I read your book with great interest and enjoyment. I rarely read works of fiction or literature, so cannot pose as a critic of its literary merits. I do think that it really captures the atmospherics of those dramatic events. For people like me with an interest in the times and the events, it is a gripping account.

 

Congratulations for having pulled it off. This is an invaluable historical testimony, even if it is fictionalized.

 

Arnold R. Isaacsis a writer, educator, and the author of two books relating to the Vietnam war, Without Honor: Defeat in VietnamandCambodia and Vietnam Shadows: The War, Its Ghosts, and Its Legacy. Areporter, foreign and national correspondent, and editor for the Baltimore Sun, he spent six years as the Sun's correspondent in Asia, covering the closing years of the Vietnam war.

 

The 1970-75 war in Cambodia coincided with the larger war in Vietnam. But they were different wars, in character and circumstances and in the scale of human suffering. 

 

The Cambodia disaster was a catastrophic compound of incompetent and corrupt leadership on one side, unspeakably brutal fanaticism on the other, and cynical, morally callous policies from outside powers, including Communist North Vietnam and the United States.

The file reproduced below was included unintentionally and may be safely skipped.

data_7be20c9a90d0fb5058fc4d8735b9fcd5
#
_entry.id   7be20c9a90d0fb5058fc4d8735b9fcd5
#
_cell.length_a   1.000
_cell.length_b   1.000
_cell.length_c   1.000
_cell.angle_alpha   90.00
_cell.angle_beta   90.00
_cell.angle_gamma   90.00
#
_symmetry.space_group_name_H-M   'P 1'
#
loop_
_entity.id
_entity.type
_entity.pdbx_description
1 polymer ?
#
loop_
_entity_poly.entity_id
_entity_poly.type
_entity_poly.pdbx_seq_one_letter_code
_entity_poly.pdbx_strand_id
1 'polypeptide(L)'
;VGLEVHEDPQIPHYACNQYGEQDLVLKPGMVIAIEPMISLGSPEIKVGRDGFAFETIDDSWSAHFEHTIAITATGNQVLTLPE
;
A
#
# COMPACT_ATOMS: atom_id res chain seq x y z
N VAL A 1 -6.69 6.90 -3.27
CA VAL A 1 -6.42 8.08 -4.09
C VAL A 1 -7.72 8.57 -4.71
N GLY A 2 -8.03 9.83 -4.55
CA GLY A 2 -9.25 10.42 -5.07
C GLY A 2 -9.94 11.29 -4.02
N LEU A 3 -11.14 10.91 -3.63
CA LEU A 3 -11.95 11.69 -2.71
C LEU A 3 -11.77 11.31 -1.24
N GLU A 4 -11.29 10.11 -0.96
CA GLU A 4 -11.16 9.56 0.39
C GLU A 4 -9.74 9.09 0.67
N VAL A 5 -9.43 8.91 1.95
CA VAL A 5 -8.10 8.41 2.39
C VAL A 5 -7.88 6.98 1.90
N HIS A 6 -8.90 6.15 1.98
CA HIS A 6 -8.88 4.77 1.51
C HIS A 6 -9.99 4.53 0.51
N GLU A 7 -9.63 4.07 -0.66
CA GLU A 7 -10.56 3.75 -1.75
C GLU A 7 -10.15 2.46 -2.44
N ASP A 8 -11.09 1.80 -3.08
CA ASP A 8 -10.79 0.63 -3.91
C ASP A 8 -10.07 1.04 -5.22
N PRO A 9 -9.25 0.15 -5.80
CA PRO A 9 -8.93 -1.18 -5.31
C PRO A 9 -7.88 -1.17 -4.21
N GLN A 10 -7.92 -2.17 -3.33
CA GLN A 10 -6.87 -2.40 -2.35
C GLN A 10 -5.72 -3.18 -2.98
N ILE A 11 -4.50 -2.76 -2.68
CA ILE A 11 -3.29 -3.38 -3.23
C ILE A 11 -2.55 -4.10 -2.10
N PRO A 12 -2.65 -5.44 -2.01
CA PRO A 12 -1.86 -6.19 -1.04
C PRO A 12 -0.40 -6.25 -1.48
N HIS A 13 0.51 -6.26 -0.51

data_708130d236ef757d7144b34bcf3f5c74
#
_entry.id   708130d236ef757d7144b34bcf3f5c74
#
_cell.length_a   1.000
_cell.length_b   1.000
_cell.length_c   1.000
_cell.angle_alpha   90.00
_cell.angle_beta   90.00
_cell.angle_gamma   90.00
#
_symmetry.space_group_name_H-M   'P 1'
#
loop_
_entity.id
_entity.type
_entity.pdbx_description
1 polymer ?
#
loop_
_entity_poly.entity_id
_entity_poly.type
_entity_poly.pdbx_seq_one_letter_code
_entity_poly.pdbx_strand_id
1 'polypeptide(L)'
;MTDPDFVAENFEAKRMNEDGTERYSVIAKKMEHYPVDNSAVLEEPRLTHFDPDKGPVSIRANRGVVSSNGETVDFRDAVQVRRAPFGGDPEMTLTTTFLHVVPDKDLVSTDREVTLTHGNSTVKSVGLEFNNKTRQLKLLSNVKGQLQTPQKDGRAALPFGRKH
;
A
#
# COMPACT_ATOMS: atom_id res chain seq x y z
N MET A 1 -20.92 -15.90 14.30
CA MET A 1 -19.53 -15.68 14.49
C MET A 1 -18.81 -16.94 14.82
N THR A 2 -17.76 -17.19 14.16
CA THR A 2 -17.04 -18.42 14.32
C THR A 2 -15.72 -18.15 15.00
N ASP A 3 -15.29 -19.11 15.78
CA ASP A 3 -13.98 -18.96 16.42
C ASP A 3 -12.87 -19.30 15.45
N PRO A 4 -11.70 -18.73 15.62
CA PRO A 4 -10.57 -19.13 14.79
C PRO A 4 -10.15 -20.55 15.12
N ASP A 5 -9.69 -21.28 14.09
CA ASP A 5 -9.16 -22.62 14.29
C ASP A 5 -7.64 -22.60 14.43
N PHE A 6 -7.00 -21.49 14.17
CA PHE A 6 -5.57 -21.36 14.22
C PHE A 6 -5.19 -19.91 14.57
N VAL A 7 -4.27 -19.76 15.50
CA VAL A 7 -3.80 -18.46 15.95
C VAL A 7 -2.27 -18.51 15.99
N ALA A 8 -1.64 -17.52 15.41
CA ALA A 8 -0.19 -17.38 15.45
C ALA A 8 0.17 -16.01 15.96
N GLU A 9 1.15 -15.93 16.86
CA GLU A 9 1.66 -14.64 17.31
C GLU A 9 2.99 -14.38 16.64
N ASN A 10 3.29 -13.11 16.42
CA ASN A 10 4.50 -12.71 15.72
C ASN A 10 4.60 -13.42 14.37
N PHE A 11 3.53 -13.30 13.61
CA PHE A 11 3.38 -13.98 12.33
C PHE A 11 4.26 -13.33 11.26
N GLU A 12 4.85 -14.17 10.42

Alan Armstrong was a close-up witness to Cambodia's tragedy during two tours as an army attachéworking out of the U.S. embassy in Phnom Penh. His second tour spanned the last months of the war, ending when he was one of the last Americans to leave in the U.S. evacuation a few days before the final defeat of the Khmer Republic. After carrying those memories for more than 40 years, he turned them into this autobiographical novel. 

 

WOLF BY THE EARSis fiction, but full of authentic details and true-life events. It is an important book, reminding us of a history that is painful to remember, but that we have no right to forget.

 

Barry Bromanserved more than 25 years in the US Department of State, mostly in Southeast Asia.  He retired in 1996 after serving as the US Counselor of Embassy in Yangon, Myanmar.

 

This is a thinly-disguised novel that recounts how a misguided U.S. foreign policy of cynical and myopic politicians cut off assistance to the Khmer Republic whose small, poorly-equipped army fought literally to the last round and whose destruction directly let to the genocide of the Khmer Rouge victors.  

 

It is a story about warriors, for warriors, and by a warrior.

 

I served in the American embassy in Phnom Penh during this period and can attest to the veracity of Armstrong’s first-hand account of the death of the Republic whose main mistake was in trusting America.